QotW: What’s the most important info on the instrument cluster?
In a perfect world, the instrument cluster (or multi-information display for some) would consist of a tachometer and a constantly illuminated thumbs up. But, for older vehicles and JNCs in particular, we need all the information we can get to make sure we continue to hum down the road.
What cluster needle, lamp or digital display do you keep one eye on whenever you take your pride and joy out on the street? Why?
What’s the most important info on the instrument cluster?
The most entertaining comment by next Monday will receive a prize. Scroll down to see the winner of last week’s QotW, “Dive, Sell, or Garage: Unobtainium Edition“
Last week we asked you all to make a tough choice. Take three dream JNCs and decide their fates. Surprisingly, the answers given were pretty balanced. Some of you felt anxious about working on the Cosmo Sport’s rotary, others wanted to whomp on the GT-R, and some sadly felt the 2000GT had to go. No matter the shuffle, many still wanted to see the vehicle sold go to a nice home. Since I really didn’t feel one stood out against the others, I decided to use a randomizer to choose for me a choice even I cannot bear to make.
This weeks selected post comes from Tom Westmacott who made a sensible argument based on tact and finance. Then, threw it out the window for pure JNC passion. The 2000GT gets daily driven, Cosmo garaged for a rebuild and Hako sold. So Tom, how much you wanna sell that Hako for?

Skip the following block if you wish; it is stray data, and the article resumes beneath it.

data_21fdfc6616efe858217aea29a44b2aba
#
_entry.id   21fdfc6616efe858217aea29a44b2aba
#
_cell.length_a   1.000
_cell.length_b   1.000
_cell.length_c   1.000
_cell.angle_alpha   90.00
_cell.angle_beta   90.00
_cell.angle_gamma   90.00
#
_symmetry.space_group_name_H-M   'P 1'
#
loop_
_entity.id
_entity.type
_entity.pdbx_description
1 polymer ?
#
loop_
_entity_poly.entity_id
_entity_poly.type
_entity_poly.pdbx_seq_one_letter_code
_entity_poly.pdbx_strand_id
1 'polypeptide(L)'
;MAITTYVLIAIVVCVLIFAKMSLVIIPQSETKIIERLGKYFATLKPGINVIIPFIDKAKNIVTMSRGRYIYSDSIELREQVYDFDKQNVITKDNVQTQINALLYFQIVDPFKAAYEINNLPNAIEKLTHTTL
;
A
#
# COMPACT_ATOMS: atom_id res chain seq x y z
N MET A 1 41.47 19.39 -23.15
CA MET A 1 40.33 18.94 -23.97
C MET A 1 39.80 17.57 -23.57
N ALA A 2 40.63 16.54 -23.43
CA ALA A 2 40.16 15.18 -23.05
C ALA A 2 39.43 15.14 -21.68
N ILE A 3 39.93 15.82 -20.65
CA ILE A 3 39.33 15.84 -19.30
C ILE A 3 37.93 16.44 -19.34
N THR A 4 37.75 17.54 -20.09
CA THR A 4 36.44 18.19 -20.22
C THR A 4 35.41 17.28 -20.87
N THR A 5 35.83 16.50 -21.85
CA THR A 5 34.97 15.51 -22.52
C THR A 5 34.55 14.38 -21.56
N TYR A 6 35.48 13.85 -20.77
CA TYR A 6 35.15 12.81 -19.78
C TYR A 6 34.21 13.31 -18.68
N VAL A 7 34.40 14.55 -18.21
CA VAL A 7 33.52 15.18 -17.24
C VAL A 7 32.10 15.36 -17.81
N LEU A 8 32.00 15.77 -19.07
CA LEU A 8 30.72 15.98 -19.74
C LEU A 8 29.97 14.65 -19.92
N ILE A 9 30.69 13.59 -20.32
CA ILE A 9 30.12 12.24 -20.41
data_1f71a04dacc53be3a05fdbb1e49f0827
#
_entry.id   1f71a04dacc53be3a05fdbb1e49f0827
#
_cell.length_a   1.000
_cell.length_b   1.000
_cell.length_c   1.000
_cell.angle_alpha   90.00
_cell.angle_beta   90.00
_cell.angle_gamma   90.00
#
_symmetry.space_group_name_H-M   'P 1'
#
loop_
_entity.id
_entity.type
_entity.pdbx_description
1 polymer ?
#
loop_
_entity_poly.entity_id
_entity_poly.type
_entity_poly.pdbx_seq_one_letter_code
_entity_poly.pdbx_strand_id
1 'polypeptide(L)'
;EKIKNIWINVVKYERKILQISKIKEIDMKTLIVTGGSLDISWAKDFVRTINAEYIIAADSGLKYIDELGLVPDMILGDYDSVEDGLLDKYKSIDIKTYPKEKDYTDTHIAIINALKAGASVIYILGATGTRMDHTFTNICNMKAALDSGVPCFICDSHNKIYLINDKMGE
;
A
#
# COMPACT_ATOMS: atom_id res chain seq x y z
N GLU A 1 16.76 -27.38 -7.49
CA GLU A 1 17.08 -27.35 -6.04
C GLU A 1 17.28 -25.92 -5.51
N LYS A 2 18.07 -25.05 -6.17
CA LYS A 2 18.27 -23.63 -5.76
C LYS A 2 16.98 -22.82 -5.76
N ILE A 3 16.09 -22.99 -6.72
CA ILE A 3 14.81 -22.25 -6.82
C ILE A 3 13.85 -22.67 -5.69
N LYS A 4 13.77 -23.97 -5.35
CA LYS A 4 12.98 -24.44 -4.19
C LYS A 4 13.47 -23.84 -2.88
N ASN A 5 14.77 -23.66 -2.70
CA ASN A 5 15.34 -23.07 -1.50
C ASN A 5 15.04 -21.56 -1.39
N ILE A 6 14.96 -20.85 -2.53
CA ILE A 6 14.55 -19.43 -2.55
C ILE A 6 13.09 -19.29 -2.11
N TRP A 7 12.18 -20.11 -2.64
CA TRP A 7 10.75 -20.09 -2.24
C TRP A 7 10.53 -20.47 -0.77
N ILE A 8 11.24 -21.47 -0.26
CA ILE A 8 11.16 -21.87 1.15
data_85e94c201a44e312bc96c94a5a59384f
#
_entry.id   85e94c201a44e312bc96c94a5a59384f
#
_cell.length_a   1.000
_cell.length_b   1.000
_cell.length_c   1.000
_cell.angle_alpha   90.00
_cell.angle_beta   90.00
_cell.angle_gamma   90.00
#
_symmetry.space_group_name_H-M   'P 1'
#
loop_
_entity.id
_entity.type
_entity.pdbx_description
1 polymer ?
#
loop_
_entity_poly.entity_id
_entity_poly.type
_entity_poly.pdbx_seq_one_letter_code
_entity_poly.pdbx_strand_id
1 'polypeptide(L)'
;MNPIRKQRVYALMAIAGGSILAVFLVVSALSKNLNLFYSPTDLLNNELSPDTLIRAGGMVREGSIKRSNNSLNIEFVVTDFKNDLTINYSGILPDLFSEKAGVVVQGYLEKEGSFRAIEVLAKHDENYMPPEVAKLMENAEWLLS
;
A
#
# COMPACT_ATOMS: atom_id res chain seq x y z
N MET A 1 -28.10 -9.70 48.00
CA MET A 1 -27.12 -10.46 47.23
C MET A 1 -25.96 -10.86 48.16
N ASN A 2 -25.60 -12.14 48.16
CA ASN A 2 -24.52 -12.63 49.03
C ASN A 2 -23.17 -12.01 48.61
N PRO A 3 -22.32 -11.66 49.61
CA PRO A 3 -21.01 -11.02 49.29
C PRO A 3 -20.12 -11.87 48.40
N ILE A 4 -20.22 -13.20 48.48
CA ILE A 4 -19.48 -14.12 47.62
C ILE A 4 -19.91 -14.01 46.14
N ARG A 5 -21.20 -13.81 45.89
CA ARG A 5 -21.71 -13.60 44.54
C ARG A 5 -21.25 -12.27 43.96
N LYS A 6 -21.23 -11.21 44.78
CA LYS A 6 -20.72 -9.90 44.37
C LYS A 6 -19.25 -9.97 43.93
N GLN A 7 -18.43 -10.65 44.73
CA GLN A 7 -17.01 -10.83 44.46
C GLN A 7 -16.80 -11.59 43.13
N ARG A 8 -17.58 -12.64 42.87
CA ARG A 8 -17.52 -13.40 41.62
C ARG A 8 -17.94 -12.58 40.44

Ok, first one’s easy; Toyota 2000GT. I’d love to drive this car, push the widely praised chassis over some country roads and wring out *that* engine. I’d love to roll up at an event and emerge from one of the most beautiful cars of all time. I’d love to, but I couldn’t – I’m only an inch shorter than Sean Connery, whose vertical incompatibility with this finest of Toyotas famously led to the creation of the convertible variant. So the 2000GT would go straight into my garage, just as soon as I’ve knocked a window into the wall so I can admire its beautiful lines from my living-room sofa.
Having got the Toyota safely tucked away, the next decision is obvious; I should sell the lovely Cosmo Sport. Daily driving a rotary is already a bit silly, what with the engine needing attention all the time, but at least with a 13B car it’s merely a matter of spending all your money. The Cosmo runs the original 10A engine, a sandwich of unobtainable parts. It’s obvious that it *will* need work, and when it does, where are you going to get the bits from to fix it?
Meanwhile, the Hakosuka would make a fine daily driver, with a back seat, a trunk, and the ability to source repair panels from less illustrious sibilings if the worst was to happen.
Well, that’s what I *should* do. But I wouldn’t. I would drive the Cosmo, with its light weight and delicate balance, and hang the consequences. So the estimable Hako goes for auction, and the Cosmo comes into the shop. Onto the shelf goes the historic 10A motor and four-speed box; in goes a bridgeported 12A and a close-ratio five-speed, plus the biggest Koyo rad I can squeeze in, with the L10B model’s later larger grille if my car was an early model. And now to see if I can wangle my way into any historic racing events…
Omedetou! Your comment has earned you a set of decals from the JNC Shop.
This post is filed under: Question of the Week